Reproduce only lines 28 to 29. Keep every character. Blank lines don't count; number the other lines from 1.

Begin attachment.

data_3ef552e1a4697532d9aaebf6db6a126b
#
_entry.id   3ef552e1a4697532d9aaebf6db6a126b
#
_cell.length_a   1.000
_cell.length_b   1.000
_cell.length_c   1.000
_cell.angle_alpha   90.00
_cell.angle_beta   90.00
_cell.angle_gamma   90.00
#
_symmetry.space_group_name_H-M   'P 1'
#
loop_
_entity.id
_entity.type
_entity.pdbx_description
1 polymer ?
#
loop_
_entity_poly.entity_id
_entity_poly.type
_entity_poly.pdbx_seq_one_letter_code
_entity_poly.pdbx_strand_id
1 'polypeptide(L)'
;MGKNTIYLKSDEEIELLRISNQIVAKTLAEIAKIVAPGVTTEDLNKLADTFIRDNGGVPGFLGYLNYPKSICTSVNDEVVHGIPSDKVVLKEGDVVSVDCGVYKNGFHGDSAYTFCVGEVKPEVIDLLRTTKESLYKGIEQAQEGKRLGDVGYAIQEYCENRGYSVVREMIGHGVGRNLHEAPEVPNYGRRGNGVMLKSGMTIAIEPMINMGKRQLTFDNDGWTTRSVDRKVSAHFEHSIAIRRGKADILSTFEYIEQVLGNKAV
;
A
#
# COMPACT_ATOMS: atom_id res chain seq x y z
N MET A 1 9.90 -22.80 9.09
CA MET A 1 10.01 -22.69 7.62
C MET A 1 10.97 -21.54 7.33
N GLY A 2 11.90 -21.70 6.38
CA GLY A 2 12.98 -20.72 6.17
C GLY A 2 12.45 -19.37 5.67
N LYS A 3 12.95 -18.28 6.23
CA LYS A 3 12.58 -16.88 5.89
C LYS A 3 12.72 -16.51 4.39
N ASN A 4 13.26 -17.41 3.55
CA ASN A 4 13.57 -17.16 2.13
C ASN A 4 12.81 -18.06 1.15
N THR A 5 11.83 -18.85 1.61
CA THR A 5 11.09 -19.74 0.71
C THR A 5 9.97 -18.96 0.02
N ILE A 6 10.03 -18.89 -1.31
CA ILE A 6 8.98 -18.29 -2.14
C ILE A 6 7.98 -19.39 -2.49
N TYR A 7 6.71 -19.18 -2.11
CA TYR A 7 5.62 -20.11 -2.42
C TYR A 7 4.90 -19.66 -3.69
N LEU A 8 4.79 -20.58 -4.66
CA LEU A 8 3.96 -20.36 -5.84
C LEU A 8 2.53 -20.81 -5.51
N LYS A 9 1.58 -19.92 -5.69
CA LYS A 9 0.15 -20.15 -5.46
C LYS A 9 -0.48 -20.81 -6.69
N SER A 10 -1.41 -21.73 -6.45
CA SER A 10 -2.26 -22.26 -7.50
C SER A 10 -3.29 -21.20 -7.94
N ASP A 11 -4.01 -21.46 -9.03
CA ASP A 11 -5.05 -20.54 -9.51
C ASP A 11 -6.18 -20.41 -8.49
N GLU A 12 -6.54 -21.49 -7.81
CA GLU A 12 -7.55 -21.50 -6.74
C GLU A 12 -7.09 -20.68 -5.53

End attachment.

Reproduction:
A
#